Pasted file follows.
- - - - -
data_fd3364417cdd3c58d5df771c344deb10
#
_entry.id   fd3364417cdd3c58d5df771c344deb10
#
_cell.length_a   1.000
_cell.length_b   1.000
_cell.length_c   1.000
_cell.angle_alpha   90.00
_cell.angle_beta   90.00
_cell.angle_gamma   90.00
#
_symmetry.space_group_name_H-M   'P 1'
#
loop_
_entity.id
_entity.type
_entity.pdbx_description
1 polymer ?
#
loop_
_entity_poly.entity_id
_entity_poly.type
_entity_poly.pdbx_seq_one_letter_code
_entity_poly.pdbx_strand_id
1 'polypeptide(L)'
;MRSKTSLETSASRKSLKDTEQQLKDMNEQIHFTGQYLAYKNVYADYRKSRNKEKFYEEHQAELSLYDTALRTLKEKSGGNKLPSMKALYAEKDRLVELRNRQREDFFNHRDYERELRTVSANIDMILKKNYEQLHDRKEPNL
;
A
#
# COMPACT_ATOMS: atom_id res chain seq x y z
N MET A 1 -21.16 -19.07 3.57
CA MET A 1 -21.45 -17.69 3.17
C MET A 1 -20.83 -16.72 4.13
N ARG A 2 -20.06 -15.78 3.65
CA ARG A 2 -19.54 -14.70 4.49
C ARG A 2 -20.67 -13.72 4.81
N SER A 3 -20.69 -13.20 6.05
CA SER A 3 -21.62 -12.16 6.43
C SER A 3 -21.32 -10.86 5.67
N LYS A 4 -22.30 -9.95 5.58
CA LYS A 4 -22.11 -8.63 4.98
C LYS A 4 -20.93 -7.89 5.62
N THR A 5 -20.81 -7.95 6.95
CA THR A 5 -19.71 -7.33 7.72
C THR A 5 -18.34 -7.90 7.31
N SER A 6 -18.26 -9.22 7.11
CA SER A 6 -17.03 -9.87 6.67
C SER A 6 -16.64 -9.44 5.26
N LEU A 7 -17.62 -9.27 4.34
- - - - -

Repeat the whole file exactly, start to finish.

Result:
data_fd3364417cdd3c58d5df771c344deb10
#
_entry.id   fd3364417cdd3c58d5df771c344deb10
#
_cell.length_a   1.000
_cell.length_b   1.000
_cell.length_c   1.000
_cell.angle_alpha   90.00
_cell.angle_beta   90.00
_cell.angle_gamma   90.00
#
_symmetry.space_group_name_H-M   'P 1'
#
loop_
_entity.id
_entity.type
_entity.pdbx_description
1 polymer ?
#
loop_
_entity_poly.entity_id
_entity_poly.type
_entity_poly.pdbx_seq_one_letter_code
_entity_poly.pdbx_strand_id
1 'polypeptide(L)'
;MRSKTSLETSASRKSLKDTEQQLKDMNEQIHFTGQYLAYKNVYADYRKSRNKEKFYEEHQAELSLYDTALRTLKEKSGGNKLPSMKALYAEKDRLVELRNRQREDFFNHRDYERELRTVSANIDMILKKNYEQLHDRKEPNL
;
A
#
# COMPACT_ATOMS: atom_id res chain seq x y z
N MET A 1 -21.16 -19.07 3.57
CA MET A 1 -21.45 -17.69 3.17
C MET A 1 -20.83 -16.72 4.13
N ARG A 2 -20.06 -15.78 3.65
CA ARG A 2 -19.54 -14.70 4.49
C ARG A 2 -20.67 -13.72 4.81
N SER A 3 -20.69 -13.20 6.05
CA SER A 3 -21.62 -12.16 6.43
C SER A 3 -21.32 -10.86 5.67
N LYS A 4 -22.30 -9.95 5.58
CA LYS A 4 -22.11 -8.63 4.98
C LYS A 4 -20.93 -7.89 5.62
N THR A 5 -20.81 -7.95 6.95
CA THR A 5 -19.71 -7.33 7.72
C THR A 5 -18.34 -7.90 7.31
N SER A 6 -18.26 -9.22 7.11
CA SER A 6 -17.03 -9.87 6.67
C SER A 6 -16.64 -9.44 5.26
N LEU A 7 -17.62 -9.27 4.34